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Borrower Beware

Taking out a loan can be financially disastrous for many Soldiers. Know your rights and use your head to make smarter financial decisions.

When making high-pressure or long-term purchases, it’s hard to keep emotions out of the equation. But whether you’re buying a car, investing in a home or struggling to make ends meet, emotions can cloud your judgment, leaving you and your family vulnerable to mounting debt, various scams and bad credit.

“You want to make a financial decision with your head, not your heart,” says Gail Cunningham, spokeswoman for the National Foundation for Credit Counseling (NFCC), a nonprofit financial counseling organization with 600 member agency locations nationwide.

Read on for some scenarios Soldiers may face, along with lending advice from Cunningham and other experts.



You’re about to sign for a car when the dealer hands you a huge stack of paperwork. You don’t want to lose face and leave without the car, but the confusing fine print has put you on the spot.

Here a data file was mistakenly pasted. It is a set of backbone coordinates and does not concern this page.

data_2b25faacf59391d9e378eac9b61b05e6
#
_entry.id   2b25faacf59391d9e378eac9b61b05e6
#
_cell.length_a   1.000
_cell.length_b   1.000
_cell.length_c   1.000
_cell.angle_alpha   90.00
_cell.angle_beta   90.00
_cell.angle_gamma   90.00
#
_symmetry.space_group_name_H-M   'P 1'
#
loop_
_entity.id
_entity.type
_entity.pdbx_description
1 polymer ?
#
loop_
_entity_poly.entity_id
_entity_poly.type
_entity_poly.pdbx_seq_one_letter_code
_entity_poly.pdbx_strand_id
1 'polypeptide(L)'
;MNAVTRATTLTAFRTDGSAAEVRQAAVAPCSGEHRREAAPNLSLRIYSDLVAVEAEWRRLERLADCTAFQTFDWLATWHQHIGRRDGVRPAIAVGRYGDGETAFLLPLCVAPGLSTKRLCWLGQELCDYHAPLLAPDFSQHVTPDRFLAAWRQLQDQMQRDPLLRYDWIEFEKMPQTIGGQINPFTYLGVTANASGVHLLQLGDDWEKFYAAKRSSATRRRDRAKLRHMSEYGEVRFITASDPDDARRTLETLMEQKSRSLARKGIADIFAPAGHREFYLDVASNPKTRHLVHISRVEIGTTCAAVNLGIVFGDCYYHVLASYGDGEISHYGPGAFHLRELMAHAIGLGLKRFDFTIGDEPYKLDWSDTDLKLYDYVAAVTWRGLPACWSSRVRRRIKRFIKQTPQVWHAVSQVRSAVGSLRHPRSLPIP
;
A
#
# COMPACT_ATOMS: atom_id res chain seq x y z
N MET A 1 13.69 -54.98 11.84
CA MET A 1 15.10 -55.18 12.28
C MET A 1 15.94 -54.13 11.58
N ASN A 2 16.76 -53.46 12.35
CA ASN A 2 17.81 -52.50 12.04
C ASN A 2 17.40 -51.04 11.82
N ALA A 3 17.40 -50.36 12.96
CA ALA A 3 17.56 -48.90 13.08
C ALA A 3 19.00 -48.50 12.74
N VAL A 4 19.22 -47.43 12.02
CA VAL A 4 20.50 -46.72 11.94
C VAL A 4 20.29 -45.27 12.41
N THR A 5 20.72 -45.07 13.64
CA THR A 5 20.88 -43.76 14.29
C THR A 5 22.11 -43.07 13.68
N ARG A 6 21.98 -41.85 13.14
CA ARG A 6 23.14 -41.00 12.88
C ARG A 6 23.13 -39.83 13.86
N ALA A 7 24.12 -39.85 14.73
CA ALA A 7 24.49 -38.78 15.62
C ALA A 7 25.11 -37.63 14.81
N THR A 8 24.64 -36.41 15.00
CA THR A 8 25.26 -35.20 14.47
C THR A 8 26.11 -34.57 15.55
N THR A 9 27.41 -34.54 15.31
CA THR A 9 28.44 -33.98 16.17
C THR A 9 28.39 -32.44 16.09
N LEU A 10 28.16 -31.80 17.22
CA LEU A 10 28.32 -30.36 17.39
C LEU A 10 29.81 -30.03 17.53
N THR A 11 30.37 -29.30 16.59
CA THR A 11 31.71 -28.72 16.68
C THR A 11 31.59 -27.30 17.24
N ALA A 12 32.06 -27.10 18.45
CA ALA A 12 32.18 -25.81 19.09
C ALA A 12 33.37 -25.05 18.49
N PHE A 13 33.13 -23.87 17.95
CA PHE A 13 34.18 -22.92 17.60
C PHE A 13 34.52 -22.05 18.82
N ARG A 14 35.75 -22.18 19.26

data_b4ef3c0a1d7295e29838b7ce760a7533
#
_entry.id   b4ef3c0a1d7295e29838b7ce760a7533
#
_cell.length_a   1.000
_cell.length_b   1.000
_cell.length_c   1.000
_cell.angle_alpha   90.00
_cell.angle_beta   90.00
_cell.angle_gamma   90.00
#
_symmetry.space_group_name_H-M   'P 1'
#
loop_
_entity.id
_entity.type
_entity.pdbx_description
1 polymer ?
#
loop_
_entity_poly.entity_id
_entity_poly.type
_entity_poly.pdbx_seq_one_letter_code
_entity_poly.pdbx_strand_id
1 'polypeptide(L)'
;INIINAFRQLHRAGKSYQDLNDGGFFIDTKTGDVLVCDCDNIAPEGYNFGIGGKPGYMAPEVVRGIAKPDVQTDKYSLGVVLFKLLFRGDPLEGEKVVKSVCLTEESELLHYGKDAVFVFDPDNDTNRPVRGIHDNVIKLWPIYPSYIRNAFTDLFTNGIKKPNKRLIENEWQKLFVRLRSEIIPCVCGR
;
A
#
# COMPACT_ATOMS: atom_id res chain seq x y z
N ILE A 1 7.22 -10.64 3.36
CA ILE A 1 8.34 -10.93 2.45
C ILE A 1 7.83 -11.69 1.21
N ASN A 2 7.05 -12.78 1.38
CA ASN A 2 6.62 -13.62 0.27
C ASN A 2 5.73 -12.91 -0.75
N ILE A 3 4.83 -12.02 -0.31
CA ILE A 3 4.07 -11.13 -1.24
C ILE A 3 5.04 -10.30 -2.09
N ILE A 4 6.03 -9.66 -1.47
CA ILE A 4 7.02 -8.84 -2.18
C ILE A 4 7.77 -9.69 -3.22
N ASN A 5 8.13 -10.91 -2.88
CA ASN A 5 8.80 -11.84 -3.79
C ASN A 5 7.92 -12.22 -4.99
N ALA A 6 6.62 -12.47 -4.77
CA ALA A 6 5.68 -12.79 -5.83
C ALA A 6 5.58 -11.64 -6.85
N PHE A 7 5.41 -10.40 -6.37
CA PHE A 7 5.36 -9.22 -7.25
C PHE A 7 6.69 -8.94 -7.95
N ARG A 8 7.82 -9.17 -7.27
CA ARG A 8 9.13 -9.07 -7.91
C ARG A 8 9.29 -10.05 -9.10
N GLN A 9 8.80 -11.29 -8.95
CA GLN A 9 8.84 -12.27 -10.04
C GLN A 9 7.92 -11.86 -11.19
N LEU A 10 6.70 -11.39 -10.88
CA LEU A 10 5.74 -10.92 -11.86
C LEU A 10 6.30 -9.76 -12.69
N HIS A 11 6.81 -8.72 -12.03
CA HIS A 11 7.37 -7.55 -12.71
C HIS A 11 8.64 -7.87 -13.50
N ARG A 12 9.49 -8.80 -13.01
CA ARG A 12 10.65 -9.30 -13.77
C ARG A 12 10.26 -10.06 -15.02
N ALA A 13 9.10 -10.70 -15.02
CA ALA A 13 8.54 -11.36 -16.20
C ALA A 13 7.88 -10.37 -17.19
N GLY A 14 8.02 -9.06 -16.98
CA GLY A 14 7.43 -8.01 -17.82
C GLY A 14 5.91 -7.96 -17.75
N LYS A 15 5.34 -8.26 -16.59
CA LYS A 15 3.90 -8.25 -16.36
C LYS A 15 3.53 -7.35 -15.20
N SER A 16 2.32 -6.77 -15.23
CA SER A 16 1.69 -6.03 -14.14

“They want you to sign on the dotted line while they have you emotionally involved in the car,” Cunningham says. Instead of focusing on the monthly payment, she warns, look at the overall cost of credit, which is influenced by the interest rate and the term.

Dealers may try to convince you to use their lenders. If you’re not familiar with your credit score—or haven’t shopped around for loans before test-driving—they may tell you that you qualify only for a high interest rate, when in fact, you may qualify for much lower.

Many Soldiers go to subprime lenders because they assume they won’t qualify for prime credit. “If they’d seen how healthy their credit was, they could’ve submitted the same application to a credit union or a bank and gotten approved on prime terms with the lowest possible rate,” says Bruce McClary, government relations and public policy manager for ClearPoint Credit Counseling Solutions (CCCS), an NFCC-affiliated consumer financial counseling agency based in Atlanta. “Failure to shop around and understand terms is very costly.”

Within the contract, be wary of the phrase “ancillary credit insurance,” a product for people concerned about not paying the loan due to unemployment or sickness, McClary says.